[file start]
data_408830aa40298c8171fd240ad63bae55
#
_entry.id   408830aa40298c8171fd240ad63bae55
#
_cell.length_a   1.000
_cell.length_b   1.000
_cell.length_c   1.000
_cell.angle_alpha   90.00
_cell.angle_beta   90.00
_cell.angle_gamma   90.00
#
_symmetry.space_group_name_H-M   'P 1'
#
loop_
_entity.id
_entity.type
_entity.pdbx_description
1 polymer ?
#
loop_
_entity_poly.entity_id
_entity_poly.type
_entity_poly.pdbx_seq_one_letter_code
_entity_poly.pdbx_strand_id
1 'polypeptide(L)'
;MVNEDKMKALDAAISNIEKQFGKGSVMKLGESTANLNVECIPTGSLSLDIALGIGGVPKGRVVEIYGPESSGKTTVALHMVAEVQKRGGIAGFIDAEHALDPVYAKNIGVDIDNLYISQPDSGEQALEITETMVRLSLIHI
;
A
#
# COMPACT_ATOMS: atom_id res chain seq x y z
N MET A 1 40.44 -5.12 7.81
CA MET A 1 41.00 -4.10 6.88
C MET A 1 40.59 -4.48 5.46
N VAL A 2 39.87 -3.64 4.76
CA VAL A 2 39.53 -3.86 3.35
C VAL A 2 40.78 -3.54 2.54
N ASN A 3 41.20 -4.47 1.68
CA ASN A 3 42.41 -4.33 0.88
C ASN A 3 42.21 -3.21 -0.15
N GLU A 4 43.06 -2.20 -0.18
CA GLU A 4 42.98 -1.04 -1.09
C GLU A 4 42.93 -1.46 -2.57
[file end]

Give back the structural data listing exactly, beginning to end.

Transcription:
data_408830aa40298c8171fd240ad63bae55
#
_entry.id   408830aa40298c8171fd240ad63bae55
#
_cell.length_a   1.000
_cell.length_b   1.000
_cell.length_c   1.000
_cell.angle_alpha   90.00
_cell.angle_beta   90.00
_cell.angle_gamma   90.00
#
_symmetry.space_group_name_H-M   'P 1'
#
loop_
_entity.id
_entity.type
_entity.pdbx_description
1 polymer ?
#
loop_
_entity_poly.entity_id
_entity_poly.type
_entity_poly.pdbx_seq_one_letter_code
_entity_poly.pdbx_strand_id
1 'polypeptide(L)'
;MVNEDKMKALDAAISNIEKQFGKGSVMKLGESTANLNVECIPTGSLSLDIALGIGGVPKGRVVEIYGPESSGKTTVALHMVAEVQKRGGIAGFIDAEHALDPVYAKNIGVDIDNLYISQPDSGEQALEITETMVRLSLIHI
;
A
#
# COMPACT_ATOMS: atom_id res chain seq x y z
N MET A 1 40.44 -5.12 7.81
CA MET A 1 41.00 -4.10 6.88
C MET A 1 40.59 -4.48 5.46
N VAL A 2 39.87 -3.64 4.76
CA VAL A 2 39.53 -3.86 3.35
C VAL A 2 40.78 -3.54 2.54
N ASN A 3 41.20 -4.47 1.68
CA ASN A 3 42.41 -4.33 0.88
C ASN A 3 42.21 -3.21 -0.15
N GLU A 4 43.06 -2.20 -0.18
CA GLU A 4 42.98 -1.04 -1.09
C GLU A 4 42.93 -1.46 -2.57